What is a IRA CD?

By Joseph Nicholson

  • Overview

    What is a IRA CD?
    Saving for retirement is one of the most important investment considerations every individual has to make. And, with a wide range of options, the decision can be difficult. Growing slowly but steadily, IRA CDs are a safe way to plan for the future, and an excellent part of any diversified retirement portfolio.
  • The Facts

    A Certificate of Deposit (CD) is a relatively safe investment made to a bank or other financial institution in return for repayment at a set maturity date at interest. An Individual Retirement Account, or IRA, is an investment account designed to encourage saving for retirement by deferring capital gains taxes, and in some cases income tax as well, until the account holder reaches retirement age. An IRA CD, sometimes also called a CD IRA, is a CD investment vehicle held in a IRA account or an IRA account invested primarily in CD-type instruments.
  • Identification

    CDs are typically offered in denominations of $10,000, $50,000 and $100,000 with maturities of 6 months, 1 year, 5 years or more, but with an IRA CD the initial investment can be as low as $1,000, with contributions allowed at any time. Because the recipient of an IRA CD investment uses the funds in whatever way they see fit, they can offer a wide range of features to the account holder, who generally earns more than on a typical savings account, but less than most other higher risk instruments. As with any IRA, the funds in an IRA CD are subject to stiff penalties if withdrawn before retirement age.

  • Time Frame

    Individual CDs will usually mature before an IRA owner is ready to withdraw the funds, so most IRA CDs can be configured to automatically renew into a new CD. Most depository institutions will notify the account holder when the CD is approaching maturity and give them the option to modify the terms of their investment.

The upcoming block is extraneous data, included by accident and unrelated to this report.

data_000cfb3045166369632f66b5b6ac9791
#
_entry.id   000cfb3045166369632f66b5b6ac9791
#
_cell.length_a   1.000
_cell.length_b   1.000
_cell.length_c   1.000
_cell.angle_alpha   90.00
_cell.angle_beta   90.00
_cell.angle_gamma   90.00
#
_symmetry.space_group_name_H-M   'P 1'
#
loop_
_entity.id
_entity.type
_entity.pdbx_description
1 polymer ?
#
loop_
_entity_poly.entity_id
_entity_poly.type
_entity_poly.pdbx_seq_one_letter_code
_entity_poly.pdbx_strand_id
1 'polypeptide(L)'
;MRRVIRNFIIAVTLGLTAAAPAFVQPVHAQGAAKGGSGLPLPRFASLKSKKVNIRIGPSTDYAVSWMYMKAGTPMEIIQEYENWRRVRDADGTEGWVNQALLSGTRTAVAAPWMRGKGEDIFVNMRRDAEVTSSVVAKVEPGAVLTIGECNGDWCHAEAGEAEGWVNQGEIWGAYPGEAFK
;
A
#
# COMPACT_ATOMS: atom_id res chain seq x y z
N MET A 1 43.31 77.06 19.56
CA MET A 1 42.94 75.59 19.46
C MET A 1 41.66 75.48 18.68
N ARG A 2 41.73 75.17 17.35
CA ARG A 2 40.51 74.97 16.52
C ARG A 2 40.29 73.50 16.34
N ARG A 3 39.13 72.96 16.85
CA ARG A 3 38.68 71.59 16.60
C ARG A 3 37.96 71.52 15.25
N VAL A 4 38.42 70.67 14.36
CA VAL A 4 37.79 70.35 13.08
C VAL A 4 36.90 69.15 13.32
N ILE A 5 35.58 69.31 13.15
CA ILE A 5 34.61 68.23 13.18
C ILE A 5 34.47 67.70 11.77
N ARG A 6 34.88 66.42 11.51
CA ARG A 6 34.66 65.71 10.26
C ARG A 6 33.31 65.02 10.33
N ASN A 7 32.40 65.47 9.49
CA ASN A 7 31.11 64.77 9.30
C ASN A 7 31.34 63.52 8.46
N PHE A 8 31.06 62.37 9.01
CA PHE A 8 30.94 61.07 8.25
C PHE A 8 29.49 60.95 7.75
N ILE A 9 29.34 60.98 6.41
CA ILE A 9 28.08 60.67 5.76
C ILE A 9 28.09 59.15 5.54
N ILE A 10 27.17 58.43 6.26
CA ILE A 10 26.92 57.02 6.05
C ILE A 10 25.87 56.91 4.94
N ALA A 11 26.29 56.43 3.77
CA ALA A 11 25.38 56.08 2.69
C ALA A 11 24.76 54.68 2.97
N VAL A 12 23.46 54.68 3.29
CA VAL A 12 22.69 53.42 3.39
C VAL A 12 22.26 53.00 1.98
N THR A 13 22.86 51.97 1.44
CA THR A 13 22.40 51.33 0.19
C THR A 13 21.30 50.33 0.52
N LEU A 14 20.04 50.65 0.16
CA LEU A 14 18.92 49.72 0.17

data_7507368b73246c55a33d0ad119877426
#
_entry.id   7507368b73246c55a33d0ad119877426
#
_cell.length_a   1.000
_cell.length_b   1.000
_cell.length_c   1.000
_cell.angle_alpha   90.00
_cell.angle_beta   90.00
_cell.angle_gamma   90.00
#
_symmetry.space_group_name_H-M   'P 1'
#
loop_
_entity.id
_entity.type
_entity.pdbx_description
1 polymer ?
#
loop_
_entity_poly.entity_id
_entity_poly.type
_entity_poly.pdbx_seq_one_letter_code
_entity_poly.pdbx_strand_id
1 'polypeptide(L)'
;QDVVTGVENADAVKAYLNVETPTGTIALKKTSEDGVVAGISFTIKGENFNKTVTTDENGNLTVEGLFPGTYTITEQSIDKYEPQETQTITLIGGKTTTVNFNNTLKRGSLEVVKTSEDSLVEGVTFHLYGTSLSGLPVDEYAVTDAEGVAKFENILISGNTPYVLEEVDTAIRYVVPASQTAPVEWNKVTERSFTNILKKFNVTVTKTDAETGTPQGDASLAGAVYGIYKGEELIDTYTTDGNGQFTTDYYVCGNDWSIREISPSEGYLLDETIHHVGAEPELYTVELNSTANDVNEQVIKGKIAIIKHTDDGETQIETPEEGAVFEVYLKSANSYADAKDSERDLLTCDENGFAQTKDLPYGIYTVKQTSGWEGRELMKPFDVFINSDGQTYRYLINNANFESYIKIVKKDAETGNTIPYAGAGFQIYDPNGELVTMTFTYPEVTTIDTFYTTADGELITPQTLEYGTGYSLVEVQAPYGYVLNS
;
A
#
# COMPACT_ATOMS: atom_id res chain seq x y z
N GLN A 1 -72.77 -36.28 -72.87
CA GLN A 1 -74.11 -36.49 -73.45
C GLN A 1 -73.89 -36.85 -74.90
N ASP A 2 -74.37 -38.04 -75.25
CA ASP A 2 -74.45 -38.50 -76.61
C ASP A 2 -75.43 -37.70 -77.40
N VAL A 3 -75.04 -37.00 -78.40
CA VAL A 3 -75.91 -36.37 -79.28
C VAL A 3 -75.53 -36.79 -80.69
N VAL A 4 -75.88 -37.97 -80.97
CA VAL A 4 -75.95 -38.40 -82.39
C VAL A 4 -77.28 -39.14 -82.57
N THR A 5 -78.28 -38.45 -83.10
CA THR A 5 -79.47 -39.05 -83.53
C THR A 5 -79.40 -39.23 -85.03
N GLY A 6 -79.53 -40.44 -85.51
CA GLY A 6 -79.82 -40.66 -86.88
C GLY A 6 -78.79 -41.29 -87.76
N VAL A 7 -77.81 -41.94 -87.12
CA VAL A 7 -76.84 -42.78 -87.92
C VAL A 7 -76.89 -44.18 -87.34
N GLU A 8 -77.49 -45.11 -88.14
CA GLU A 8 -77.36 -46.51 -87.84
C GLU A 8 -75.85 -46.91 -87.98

• Features

    Because the funds of an IRA CD are locked into the account for much longer than a non-IRA CD, the financial institution can offer shorter maturity dates and better terms than they might otherwise. One such feature is the Step Rate IRA CD, which automatically increases its earning rate every six months regardless of market conditions. On the other hand, convertible certificates allow investors to take advantage of higher rates if they prevail. As with most CDs, so long as they are made with an FDIC insured depository institution, IRA CDs are backed by the US federal government up to $100,000 or the current FDIC limit.
  • Considerations

    However, because the funds in an IRA CD cannot be withdrawn before retirement without considerable penalty, they are really only ideal for wage or salary owners that can make a lump sum contribution and afford not to touch it for literally decades. Because they are relatively safe, they are also optimal for older workers and those who will need to withdrawal them soon and who cannot afford to be exposed to market risk that can wipe out or substantially reduce a retirement nest egg.
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